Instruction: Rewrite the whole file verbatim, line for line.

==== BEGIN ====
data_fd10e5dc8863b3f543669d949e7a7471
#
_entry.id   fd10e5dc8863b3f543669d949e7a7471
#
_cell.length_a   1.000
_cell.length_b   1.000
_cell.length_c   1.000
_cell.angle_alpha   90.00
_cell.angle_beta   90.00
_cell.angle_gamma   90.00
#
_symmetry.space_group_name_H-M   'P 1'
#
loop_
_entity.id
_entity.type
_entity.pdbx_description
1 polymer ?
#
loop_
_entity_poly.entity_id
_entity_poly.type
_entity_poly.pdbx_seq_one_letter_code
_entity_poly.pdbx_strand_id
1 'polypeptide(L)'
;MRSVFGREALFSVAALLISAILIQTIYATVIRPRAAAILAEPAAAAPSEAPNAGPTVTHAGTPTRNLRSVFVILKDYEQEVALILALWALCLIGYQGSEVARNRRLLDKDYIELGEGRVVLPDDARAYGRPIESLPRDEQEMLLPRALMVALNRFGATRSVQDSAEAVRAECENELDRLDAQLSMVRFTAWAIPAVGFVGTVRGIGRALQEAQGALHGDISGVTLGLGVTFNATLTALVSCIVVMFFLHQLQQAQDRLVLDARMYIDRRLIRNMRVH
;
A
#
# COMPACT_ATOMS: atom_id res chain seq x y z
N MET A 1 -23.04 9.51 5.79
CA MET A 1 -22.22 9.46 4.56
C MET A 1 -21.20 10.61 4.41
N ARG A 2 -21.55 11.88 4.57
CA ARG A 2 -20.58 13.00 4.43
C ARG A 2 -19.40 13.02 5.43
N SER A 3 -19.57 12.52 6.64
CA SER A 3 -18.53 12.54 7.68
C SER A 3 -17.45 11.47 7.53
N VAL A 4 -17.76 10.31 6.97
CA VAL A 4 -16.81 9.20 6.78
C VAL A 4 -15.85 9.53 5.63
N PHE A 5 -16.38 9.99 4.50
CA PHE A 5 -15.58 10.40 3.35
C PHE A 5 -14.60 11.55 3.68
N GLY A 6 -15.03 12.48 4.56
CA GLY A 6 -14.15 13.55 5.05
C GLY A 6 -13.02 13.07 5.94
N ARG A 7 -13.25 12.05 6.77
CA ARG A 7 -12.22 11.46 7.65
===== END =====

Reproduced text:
data_fd10e5dc8863b3f543669d949e7a7471
#
_entry.id   fd10e5dc8863b3f543669d949e7a7471
#
_cell.length_a   1.000
_cell.length_b   1.000
_cell.length_c   1.000
_cell.angle_alpha   90.00
_cell.angle_beta   90.00
_cell.angle_gamma   90.00
#
_symmetry.space_group_name_H-M   'P 1'
#
loop_
_entity.id
_entity.type
_entity.pdbx_description
1 polymer ?
#
loop_
_entity_poly.entity_id
_entity_poly.type
_entity_poly.pdbx_seq_one_letter_code
_entity_poly.pdbx_strand_id
1 'polypeptide(L)'
;MRSVFGREALFSVAALLISAILIQTIYATVIRPRAAAILAEPAAAAPSEAPNAGPTVTHAGTPTRNLRSVFVILKDYEQEVALILALWALCLIGYQGSEVARNRRLLDKDYIELGEGRVVLPDDARAYGRPIESLPRDEQEMLLPRALMVALNRFGATRSVQDSAEAVRAECENELDRLDAQLSMVRFTAWAIPAVGFVGTVRGIGRALQEAQGALHGDISGVTLGLGVTFNATLTALVSCIVVMFFLHQLQQAQDRLVLDARMYIDRRLIRNMRVH
;
A
#
# COMPACT_ATOMS: atom_id res chain seq x y z
N MET A 1 -23.04 9.51 5.79
CA MET A 1 -22.22 9.46 4.56
C MET A 1 -21.20 10.61 4.41
N ARG A 2 -21.55 11.88 4.57
CA ARG A 2 -20.58 13.00 4.43
C ARG A 2 -19.40 13.02 5.43
N SER A 3 -19.57 12.52 6.64
CA SER A 3 -18.53 12.54 7.68
C SER A 3 -17.45 11.47 7.53
N VAL A 4 -17.76 10.31 6.97
CA VAL A 4 -16.81 9.20 6.78
C VAL A 4 -15.85 9.53 5.63
N PHE A 5 -16.38 9.99 4.50
CA PHE A 5 -15.58 10.40 3.35
C PHE A 5 -14.60 11.55 3.68
N GLY A 6 -15.03 12.48 4.56
CA GLY A 6 -14.15 13.55 5.05
C GLY A 6 -13.02 13.07 5.94
N ARG A 7 -13.25 12.05 6.77
CA ARG A 7 -12.22 11.46 7.65